Dr Anastasia Dedyukhina is a coach, TEDx and public speaker, and author of Homo Distractus. She is the founder of Consciously Digital,
Below is the full text of her TEDx Talk titled “Could you live without a smartphone?” at TEDxWandsworth conference.
This sculpture by Sophie Ryder in the UK seat of Salisbury had to be moved, because people busy texting on their mobile phones kept bumping their heads into it.
Does it happen to you to text, phone, check your Facebook timeline or maybe catch a Pokémon while you’re walking? And who does that?
How many of these times do you actually have to go on line?
Well, we check our devices, about 221 times per day according to Tecmark, or about every 4.3 minutes of the time we don’t sleep.
What is going on?
Well, we live in the economy that is based on distraction. The more Internet pages you browse through, the more advertising an Internet company can show you, and so the more money they make.
Their success metrics are based around how much time you spent using their app, or you were on their website, not on how productive or focused you are.
Two years ago, around the same time of the year, I decided to give up my smartphone, and replace it with a very basic no Internet phone.
At the time, I was working in a senior position in digital marketing industry, which means that I was connected pretty much 24/7.
I slept with my phone, and I kept checking it all the time, and even felt it vibrating in my pockets when I didn’t have any pockets.
Giving up my smartphone was one of the best decisions that I have ever made. And today, I want to share with you my key learnings from the journey of taking back control over my time and my life.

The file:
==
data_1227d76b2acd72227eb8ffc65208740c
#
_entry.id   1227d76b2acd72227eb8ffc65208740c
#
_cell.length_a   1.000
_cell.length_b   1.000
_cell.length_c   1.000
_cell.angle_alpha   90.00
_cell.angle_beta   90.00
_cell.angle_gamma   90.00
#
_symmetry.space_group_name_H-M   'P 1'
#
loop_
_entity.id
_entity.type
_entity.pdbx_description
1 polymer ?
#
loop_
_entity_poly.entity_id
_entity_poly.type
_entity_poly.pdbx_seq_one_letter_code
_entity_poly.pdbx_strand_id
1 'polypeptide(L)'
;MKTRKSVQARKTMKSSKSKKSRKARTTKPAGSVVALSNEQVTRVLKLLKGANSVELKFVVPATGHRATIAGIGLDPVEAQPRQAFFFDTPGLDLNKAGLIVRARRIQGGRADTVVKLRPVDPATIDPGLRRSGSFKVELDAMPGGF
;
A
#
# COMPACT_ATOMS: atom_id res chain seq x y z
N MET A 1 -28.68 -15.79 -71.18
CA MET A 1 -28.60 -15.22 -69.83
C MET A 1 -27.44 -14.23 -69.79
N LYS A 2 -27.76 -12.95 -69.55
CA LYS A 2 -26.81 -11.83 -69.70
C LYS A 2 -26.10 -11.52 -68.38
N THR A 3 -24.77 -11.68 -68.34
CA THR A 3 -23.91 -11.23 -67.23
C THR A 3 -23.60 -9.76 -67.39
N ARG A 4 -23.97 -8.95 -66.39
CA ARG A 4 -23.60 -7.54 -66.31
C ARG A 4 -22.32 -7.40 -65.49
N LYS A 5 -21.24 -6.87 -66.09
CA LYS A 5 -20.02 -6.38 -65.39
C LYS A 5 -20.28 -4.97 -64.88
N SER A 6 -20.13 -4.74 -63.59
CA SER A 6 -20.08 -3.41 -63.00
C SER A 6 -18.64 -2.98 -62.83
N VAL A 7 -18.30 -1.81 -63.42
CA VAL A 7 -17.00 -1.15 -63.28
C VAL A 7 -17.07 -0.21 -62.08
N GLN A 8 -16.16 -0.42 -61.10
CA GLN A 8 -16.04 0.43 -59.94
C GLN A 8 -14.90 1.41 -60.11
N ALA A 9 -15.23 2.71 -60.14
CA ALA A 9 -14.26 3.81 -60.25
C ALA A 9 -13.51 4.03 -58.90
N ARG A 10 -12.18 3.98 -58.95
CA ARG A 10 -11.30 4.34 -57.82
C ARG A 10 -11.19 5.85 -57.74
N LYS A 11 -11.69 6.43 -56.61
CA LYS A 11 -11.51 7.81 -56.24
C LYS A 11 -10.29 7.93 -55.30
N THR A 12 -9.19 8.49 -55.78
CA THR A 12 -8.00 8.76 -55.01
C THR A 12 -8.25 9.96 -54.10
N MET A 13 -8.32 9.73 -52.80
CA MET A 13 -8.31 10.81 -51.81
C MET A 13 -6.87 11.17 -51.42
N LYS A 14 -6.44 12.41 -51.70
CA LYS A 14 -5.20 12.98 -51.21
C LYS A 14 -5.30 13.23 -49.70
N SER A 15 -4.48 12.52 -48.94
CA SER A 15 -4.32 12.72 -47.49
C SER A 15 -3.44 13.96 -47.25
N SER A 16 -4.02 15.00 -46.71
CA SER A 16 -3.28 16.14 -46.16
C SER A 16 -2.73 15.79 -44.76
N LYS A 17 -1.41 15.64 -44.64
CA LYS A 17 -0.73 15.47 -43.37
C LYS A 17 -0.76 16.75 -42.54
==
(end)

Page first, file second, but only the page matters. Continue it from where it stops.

But, before we do that, I want to give you a little challenge.
Given that we check our devices about every 4.3 minutes, this means that you will feel an urge to check your device three or four times during my talk.
So, I want to challenge you to resist this urge and count how many times you will succeed in doing that.
So, Lesson No. 1: You are more addicted to your device than you think.
But you’re also much more resourceful.
Now, why can’t we go for 5 minutes without our devices?
A U.S. psychologist, David Greenfield, says the Internet is like a slot machine: you never know what you’re going to find inside. And this variability of the reward releases dopamine, the neurohormone of pleasure and anticipation of the reward.
The problem with dopamine is that excessive stimulation of your brain that is caused by dopamine creates addiction.
This is exactly how drugs work. They first make you feel excited, but then you have to go back and take a new dose, to have the same feeling.
So devices use the same principles. You never know what you’re going to expect in your mailbox or on social media, right?
One day you get a “Like” and then the next day 50 “Likes.” Bam! Dopamine releases. You feel great!
But then the excitement fades pretty quickly, and you need to go back to your device to feel good again.
Technology is purposefully designed the way to make you use it over and over again.
We also feel dependent on our gadgets, because we have outsourced too many important functions to them.